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Originally Posted by Undertoad View Post
I'm sorry. The *incident* had nothing to do with net neutrality.

The incident was they were throttled, like everybody else with a data plan who goes over it. The plans weren't different, before and after the rule changes. The practices weren't different. It's most likely a mistake was made.
The "Net neutrality rules and throttling" section of the second link discusses the connection of net neutrality to throttling plans. They allowed throttling only for "reasonable network management", and a commissioner interested in enforcing that rule (ie, not Ajit Pai) probably would not have accepted "because they hit a monthly limit" as a "reasonable network management" reason to allow the exception, in the absence of actual network congestion. So, while the story is mostly tangential to network neutrality, that aspect is directly connected.

Quote:
But the thing is, last year, pro-net-neutrality elected officials in Santa Clara County filed a suit against the FCC for ending net neutrality.

Now, they get to add this incident as an addendum, of evidence that their suit has merit.
...
Santa Clara County's lawyers explicitly tied the story to net neutrality? YES THEY DID. They gettin' PAID to do that shit.
Indeed. Hence my initial "not directly", and my follow-up to the story that described the connection fully.


I'lll add one errata for my last post: When I initially said it was Santa Clara County's lawyers, it was actually 22 state attorneys general (nice to see a couple of Republican states in there), the District of Columbia, Santa Clara County, Santa Clara County Central Fire Protection District, and the California Public Utilities Commission, in the case MOZILLA CORPORATION, et al. v. FCC.
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Old 08-23-2018, 07:09 AM   #56
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The "Net neutrality rules and throttling" section of the second link discusses the connection of net neutrality to throttling plans. They allowed throttling only for "reasonable network management", and a commissioner interested in enforcing that rule (ie, not Ajit Pai) probably would not have accepted "because they hit a monthly limit" as a "reasonable network management" reason to allow the exception, in the absence of actual network congestion. So, while the story is mostly tangential to network neutrality, that aspect is directly connected.
No it isn't. It's bullshit. Ars Technica has to go back to 2014 and a commissioner who argued against throttling for people with unlimited data plans.

Unlimited, which the fire folks did not have...

Unlimited, a program that Verizon stopped offering at the time. Maybe because they couldn't do it without throttling. It's arguable that they should not throttle people with unlimited. Arguable that there should be a rule about that. But it has no bearing on this story.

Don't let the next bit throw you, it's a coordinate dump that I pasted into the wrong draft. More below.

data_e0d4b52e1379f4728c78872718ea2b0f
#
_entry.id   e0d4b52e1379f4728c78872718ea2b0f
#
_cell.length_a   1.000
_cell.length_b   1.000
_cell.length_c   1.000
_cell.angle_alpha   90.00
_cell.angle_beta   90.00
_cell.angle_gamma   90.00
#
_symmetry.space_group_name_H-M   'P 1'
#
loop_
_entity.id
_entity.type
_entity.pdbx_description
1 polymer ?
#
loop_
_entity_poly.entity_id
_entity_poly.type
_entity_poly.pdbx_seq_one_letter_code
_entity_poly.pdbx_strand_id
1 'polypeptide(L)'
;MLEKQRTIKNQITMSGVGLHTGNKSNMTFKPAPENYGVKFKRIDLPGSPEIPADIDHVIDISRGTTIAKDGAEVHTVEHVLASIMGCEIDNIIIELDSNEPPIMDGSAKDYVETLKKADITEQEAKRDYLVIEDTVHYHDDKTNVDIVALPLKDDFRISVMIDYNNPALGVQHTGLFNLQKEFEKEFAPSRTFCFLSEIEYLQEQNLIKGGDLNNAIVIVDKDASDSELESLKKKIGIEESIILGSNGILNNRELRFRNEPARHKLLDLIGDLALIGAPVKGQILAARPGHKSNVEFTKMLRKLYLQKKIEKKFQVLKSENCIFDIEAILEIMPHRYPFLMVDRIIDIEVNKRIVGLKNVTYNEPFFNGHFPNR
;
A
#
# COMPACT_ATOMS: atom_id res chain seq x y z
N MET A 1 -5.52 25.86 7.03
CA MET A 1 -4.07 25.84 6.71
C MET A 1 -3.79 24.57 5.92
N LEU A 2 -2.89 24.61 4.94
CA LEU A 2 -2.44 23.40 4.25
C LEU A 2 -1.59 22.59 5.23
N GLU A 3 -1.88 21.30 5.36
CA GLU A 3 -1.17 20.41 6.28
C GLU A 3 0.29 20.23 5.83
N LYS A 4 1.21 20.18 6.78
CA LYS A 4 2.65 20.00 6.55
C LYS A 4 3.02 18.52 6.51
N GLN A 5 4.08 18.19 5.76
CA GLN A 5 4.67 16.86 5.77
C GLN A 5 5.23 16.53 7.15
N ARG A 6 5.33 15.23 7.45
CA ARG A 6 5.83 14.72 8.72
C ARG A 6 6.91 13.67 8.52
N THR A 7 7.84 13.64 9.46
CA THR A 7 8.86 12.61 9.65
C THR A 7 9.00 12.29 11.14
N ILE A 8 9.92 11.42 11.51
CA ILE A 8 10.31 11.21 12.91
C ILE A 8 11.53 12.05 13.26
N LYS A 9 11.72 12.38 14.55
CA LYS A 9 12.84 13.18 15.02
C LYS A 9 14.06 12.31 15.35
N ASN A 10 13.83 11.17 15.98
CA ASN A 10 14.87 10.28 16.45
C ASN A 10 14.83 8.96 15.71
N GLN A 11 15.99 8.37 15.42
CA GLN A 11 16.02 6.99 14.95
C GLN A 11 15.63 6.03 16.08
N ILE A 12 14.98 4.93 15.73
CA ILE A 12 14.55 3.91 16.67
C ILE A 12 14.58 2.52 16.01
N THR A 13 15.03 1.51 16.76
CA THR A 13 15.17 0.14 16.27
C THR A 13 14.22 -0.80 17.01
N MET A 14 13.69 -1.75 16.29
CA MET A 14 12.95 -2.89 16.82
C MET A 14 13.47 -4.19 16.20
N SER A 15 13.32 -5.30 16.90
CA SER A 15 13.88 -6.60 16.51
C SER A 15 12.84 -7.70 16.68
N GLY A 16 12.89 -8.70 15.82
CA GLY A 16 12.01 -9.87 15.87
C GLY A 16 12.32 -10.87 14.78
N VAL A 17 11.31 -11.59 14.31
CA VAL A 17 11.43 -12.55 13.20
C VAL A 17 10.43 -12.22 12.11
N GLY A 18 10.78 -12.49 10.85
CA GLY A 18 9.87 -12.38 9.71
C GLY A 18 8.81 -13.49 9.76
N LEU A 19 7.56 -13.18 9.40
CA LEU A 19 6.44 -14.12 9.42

And now, in 2018, they offer it without throttling. Even after the end of net neutrality rules.

The Santa Clara folks should look into Unlimited, because it's only a little more expensive -- they used 25GB in a month so they are "power users" -- and it would be a HELL of a lot cheaper than hiring LAWYERS.

In fact, wouldn't one single hour of one single lawyer pay for the entire difference to upgrade for several years? Ah, but if they did that, then the Santa Clara officials haven't fought the FCC, and can't make a case for re-election.
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Old 08-23-2018, 10:31 AM   #57
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No it isn't. It's bullshit. Ars Technica has to go back to 2014 and a commissioner who argued against throttling for people with unlimited data plans.

Unlimited, which the fire folks did not have...
Yes they did, by Verizon's current definition of "unlimited" (get the unlimited that's right for you).
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Old 08-23-2018, 10:48 AM   #58
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a limited unlimited aw fuck it let us just wait for a real fuckin' net neutrality violation
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Old 08-30-2018, 12:07 PM   #59
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Thank you for proving my point, market forces can change instantly.

With a new constitution in 1999, Hugo Chávez changed market forces by using oil revenues and by nationalizing key industries. Short term economic improvements resulted between 2003 and 2007 (ie money games). Then a massive downturn afterwards. Things got so bad that he declared an "economic war" in 2010 due to shortages of most everything. The changes he started in 1999 resulted in massive economic damage and market changes almost 10 years later.

Changes, that he made in the early 2000s, result in economic calamity years later. Market forces take that long to affect / change an economy. Nicolas Maduro continued those changes in 2013 resulting in the recent 96% devaluation of the currency and a 2018 mass exodus by Venezuela citizens.

Only time a market force can cause immediate change this year - war and other forces that intentionally subvert / destroy all markets. Productive changes affect markets typically four years and sometimes decades later.

Economic destruction created by subverting net neutrality did not appear for many years. It takes long for markets to reap or suffer from changes. Longer to prosper. Sometimes shorter to suffer. Years for these next destructive net neutrality rules to harm the market.

Destruction of net neutrality will prosper the few, big, and rich at the expense of the many and innovative. American rating of internet access will continue to decline as the market did four plus years when Michael Powell first did so much harm to net neutrality in early 2000s.
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Old 08-31-2018, 08:04 AM   #60
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Insight into the telecom lobbyist approach to the issue.